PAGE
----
Photo Credit: Jewish Press

My sister jokes that when we grew up potato kugel was a vegetable. Shortly after getting married, I was shocked to discover that I couldn’t duplicate my mother’s kugel no matter how hard I tried. I blamed it on the recipe, which was a hodgepodge of muscle memory and a salty pinch of fairy dust.

Theories for my failure abounded. I discovered that there were two types of potatoes, waxy and starchy. The waxy ones were firm and held their shape well when cooked, which made the starchy ones better for baking. I tried multiple variants of starchy potatoes. I hand-grated. I bought a special pan. I added boiling water before baking and preheated the oil. Finally, I gave up and began making roasted baby potatoes for our Friday afternoon pre-Shabbos treat.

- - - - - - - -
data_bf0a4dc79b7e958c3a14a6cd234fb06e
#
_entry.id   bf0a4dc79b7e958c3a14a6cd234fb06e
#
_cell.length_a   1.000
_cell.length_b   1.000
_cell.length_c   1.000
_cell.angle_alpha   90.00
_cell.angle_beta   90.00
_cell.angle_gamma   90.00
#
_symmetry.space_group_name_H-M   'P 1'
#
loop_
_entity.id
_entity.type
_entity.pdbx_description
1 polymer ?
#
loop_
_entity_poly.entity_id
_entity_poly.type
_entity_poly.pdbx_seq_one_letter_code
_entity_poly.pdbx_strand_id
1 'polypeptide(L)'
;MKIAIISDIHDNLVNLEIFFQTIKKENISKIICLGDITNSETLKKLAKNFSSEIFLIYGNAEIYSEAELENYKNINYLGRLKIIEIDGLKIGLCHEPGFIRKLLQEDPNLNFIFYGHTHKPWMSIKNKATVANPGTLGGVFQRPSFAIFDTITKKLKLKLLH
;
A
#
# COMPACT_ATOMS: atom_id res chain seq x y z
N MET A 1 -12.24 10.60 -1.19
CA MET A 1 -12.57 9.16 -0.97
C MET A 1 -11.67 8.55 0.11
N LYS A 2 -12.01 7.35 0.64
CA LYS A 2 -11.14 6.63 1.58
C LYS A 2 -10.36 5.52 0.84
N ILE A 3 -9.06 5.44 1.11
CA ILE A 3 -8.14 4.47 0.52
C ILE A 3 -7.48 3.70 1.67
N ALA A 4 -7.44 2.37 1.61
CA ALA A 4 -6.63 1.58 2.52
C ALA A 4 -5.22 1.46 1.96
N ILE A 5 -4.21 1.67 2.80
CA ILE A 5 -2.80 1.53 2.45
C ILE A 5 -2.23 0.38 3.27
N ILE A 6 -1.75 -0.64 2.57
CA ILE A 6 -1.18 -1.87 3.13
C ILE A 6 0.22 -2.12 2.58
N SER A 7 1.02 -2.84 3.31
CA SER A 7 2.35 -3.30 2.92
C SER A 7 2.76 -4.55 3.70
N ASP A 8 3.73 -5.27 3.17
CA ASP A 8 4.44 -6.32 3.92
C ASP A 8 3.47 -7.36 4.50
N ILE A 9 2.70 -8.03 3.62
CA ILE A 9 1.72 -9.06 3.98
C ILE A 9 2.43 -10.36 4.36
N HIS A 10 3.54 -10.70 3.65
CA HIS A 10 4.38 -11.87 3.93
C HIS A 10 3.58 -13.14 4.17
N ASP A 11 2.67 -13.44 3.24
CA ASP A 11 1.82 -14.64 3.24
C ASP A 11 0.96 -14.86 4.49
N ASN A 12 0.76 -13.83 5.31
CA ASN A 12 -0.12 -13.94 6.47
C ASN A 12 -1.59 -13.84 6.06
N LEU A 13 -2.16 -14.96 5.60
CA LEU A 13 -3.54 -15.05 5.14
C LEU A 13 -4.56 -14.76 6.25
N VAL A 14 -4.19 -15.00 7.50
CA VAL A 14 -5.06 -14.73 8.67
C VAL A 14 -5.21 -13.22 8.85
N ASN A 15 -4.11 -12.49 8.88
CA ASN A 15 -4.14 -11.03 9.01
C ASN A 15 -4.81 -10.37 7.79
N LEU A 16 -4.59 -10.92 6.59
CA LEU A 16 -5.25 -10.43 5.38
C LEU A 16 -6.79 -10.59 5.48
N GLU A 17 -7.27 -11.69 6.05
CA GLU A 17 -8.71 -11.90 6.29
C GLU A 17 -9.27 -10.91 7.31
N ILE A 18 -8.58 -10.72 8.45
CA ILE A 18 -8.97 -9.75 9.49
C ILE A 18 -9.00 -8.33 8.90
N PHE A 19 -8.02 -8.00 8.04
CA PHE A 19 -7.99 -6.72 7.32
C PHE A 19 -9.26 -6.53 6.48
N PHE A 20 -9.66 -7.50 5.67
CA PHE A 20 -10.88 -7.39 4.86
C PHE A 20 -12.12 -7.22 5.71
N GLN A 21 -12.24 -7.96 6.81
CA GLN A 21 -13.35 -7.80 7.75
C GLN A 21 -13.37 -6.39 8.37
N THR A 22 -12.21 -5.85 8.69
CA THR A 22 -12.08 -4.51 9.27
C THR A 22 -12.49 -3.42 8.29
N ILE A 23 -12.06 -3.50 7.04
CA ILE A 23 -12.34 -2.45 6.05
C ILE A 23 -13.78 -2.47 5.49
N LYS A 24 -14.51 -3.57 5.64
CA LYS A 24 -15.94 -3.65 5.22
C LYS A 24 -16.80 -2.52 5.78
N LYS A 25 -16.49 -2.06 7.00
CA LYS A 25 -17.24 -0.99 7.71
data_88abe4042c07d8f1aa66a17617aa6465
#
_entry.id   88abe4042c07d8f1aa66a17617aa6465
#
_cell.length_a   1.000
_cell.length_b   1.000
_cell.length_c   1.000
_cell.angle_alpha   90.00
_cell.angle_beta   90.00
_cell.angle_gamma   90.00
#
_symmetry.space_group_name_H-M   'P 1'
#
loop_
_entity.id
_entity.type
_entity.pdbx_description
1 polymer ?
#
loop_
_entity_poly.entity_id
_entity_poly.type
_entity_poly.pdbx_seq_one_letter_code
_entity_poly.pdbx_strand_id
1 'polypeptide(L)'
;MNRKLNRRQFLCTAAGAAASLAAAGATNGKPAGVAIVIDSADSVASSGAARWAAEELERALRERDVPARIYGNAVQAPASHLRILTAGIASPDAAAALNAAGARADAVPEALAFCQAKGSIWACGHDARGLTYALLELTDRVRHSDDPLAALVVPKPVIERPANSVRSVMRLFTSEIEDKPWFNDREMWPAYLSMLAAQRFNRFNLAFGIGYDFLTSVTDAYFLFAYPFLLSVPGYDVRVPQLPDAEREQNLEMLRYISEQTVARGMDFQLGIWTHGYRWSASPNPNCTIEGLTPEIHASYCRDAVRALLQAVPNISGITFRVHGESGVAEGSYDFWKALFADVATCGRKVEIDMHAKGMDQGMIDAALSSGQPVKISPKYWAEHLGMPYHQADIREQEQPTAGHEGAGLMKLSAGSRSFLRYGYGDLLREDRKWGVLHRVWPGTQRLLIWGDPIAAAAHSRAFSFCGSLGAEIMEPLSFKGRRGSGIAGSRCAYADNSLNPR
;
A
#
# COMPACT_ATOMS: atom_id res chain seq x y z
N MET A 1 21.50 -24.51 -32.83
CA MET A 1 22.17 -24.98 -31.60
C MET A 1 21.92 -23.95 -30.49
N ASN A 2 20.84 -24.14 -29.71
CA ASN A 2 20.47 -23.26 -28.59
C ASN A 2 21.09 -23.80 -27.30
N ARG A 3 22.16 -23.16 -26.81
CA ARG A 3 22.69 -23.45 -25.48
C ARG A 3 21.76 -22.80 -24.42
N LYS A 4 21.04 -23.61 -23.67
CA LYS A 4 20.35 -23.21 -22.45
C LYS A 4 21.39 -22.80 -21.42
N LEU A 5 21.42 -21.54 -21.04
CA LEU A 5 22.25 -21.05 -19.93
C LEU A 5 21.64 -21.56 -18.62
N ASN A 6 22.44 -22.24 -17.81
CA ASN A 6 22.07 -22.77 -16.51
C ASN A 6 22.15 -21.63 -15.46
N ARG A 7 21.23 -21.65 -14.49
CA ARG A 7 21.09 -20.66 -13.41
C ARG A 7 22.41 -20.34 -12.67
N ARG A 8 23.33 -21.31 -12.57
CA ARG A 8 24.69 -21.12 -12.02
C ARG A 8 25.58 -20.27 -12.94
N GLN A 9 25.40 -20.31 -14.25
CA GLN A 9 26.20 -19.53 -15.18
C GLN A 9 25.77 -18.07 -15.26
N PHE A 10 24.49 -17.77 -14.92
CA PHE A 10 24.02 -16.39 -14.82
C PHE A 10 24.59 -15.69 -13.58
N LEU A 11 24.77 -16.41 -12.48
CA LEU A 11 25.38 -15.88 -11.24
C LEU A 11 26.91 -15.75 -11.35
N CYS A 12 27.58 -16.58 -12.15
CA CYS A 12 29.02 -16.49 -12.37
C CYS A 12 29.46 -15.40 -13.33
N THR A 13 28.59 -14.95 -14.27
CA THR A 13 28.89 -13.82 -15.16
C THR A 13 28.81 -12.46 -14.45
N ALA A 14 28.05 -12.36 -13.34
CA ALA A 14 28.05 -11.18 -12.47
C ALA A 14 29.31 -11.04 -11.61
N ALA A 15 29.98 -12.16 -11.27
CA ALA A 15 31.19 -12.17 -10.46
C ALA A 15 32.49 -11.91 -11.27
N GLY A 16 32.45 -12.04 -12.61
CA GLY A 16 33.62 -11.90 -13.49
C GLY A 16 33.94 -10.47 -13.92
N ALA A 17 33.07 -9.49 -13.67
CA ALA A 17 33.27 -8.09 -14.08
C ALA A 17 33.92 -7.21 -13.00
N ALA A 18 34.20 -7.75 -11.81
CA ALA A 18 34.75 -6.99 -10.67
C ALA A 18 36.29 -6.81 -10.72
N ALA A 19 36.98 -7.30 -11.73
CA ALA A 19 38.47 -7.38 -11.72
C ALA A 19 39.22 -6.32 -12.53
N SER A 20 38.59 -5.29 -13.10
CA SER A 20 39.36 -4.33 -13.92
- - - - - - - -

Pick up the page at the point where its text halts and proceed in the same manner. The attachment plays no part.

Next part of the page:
Waxy is a peculiar word which can also mean flexible and yielding; an elusive but desirable character trait whose development has allowed me to grudgingly accept that it’s okay that I don’t have the potato kugel gene. That being said, if anyone has a foolproof recipe for potato kugel, please let me know.

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Dr. Chani Miller is an optometrist and writer who lives in Highland Park, N.J., with her family. She is a frequent contributor to The Jewish Press.